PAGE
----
Until the last couple of seasons, Lucroy was among the top-hitting catchers in the game. Now, he ranks 18th in wOBA over the last three season. To put a bow on the idea that long-term deals for catchers rarely work out, the catcher that is just ahead of him is Russell Martin. The next catcher on the list is Brian McCann. Both had contract with an AAV of at least $16.4 million.
As for Maldonado, 33 catchers over the last three seasons have at least 750 PA. Only James McCann and Christian Vazquez have worse wRC+. If you sign Maldonado, you understand that the chances he gives you anything offensively is poor. That said – we probably said that about Flowers when the Braves signed him after the 2015 season.
Defense – There are multiple ways to look at defense. I could probably write an entire article on comparing these five catchers defensively and my two readers that are keeping up with this article would probably still read that. So, to simplify things here, let’s look at how these five catchers ranked last season in pitch framing via Statcorner and Baseball Prospectus, defensive runs saved, pop time (min. 10 attempts at second base), arm strength (in mph), and caught stealing (via the rSB stat. I understand that a three-year sample, like I used with hitting, would be better here. It’s just much more difficult to put that together for defense, though. Also, for pitch framing, it’s easier to set sample sizes for Statcorner, but harder to read where a player finished. That last part is easier for BP, but harder to affect sample sizes.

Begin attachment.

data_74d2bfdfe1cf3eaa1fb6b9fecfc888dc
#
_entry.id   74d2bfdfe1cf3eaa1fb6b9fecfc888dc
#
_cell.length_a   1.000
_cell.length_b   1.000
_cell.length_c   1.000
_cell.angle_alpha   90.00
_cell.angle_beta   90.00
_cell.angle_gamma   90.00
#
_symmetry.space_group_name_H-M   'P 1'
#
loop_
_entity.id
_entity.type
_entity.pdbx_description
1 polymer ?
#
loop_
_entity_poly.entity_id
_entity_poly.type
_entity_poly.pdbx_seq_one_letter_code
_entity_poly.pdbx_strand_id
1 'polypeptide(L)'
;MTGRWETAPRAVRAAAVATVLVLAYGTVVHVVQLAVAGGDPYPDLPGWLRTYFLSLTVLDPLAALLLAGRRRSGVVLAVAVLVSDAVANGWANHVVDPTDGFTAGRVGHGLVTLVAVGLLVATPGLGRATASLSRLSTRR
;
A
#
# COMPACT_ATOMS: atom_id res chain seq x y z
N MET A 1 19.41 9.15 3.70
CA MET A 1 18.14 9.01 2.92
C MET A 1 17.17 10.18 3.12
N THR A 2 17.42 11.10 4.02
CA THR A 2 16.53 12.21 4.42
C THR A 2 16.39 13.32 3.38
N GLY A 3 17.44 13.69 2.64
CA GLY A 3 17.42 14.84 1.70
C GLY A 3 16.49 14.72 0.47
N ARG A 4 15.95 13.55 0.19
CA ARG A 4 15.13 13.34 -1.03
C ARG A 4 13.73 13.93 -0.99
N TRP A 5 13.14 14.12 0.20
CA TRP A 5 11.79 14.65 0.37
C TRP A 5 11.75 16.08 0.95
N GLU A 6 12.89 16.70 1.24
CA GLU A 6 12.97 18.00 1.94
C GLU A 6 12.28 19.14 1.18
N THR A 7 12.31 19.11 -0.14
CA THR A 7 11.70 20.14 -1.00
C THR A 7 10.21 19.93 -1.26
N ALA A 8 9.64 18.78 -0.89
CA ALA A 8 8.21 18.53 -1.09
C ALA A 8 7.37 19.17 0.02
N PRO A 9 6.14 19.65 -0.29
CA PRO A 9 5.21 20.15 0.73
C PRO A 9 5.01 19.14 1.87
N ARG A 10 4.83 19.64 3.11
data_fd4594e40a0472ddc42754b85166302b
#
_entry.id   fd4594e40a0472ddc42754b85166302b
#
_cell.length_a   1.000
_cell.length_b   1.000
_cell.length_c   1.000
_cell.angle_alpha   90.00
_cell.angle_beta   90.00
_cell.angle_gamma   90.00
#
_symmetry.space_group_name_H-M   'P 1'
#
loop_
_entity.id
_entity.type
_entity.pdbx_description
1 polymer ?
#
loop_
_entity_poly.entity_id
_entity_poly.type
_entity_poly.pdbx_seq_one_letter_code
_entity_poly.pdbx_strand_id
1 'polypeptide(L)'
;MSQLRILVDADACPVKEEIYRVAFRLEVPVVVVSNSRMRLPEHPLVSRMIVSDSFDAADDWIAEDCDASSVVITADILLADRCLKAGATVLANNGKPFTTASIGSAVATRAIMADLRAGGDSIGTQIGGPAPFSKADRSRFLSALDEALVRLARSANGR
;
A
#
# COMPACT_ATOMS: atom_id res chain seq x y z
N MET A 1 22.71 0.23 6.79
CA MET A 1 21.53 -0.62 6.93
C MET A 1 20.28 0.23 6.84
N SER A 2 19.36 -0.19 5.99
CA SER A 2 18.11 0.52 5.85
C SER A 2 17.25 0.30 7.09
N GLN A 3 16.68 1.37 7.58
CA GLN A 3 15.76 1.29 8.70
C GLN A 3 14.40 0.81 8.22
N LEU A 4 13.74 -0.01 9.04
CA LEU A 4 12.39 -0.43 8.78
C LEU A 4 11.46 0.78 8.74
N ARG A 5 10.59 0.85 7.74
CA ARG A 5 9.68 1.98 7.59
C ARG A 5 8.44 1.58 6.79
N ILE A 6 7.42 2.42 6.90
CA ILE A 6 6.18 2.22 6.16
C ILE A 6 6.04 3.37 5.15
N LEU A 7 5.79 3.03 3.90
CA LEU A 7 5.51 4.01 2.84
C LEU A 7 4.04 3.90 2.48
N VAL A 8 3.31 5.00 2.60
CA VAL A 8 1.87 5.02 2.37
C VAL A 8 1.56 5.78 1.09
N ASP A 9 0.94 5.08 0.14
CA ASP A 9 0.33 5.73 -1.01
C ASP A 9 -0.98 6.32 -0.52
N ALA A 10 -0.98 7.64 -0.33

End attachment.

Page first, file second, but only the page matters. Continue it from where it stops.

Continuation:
Pitch-Framing via Statcorner: Grandal (2nd overall), Maldonado (about 13th), Ramos, Lucroy, Suzuki (4th-worst)
Pitch-Framing via BP: Grandal (1st), Maldonado (18th), Ramos (48th), Lucroy (99th), Suzuki (108th of 117)
DRS: Grandal (9th), Maldonado (22nd), Ramos (42nd), Suzuki (47th), Lucroy (54th)
Pop Time: Maldonado (14th), Ramos (21st), Lucroy (27th), Grandal (47th), Suzuki (60th)
Arm: Maldonado (3rd), Ramos (25th), Grandal (41st), Lucroy (42nd), Suzuki (47th)
Caught Stealing: Maldonado (5th), Lucroy (8th), Grandal (23rd), Ramos (40th), Suzuki (49th)

With all of that in mind, I think a proper ranking in defensive ability would be Maldonado, Grandal, Ramos, Lucroy, and Suzuki.
Partner with Flowers – The Braves have already extended Tyler Flowers through the 2019 season so, theoretically, they don’t necessarily need a full-time catcher if they want to platoon. The last two seasons, it’s been more of a time share rather than a strict platoon. The big reason for that was, prior to 2018, Tyler Flowers hit righties just as well as he did lefties while a Brave. While we can assume that Flowers will get back on track against right-hand pitching after struggling badly against them in 2018, it might be better to focus on getting the best option against right-hand pitching the Braves can find.
Let’s go back to our three-year sample with a minimum of 750 PA. Who hit right-hand pitching the best?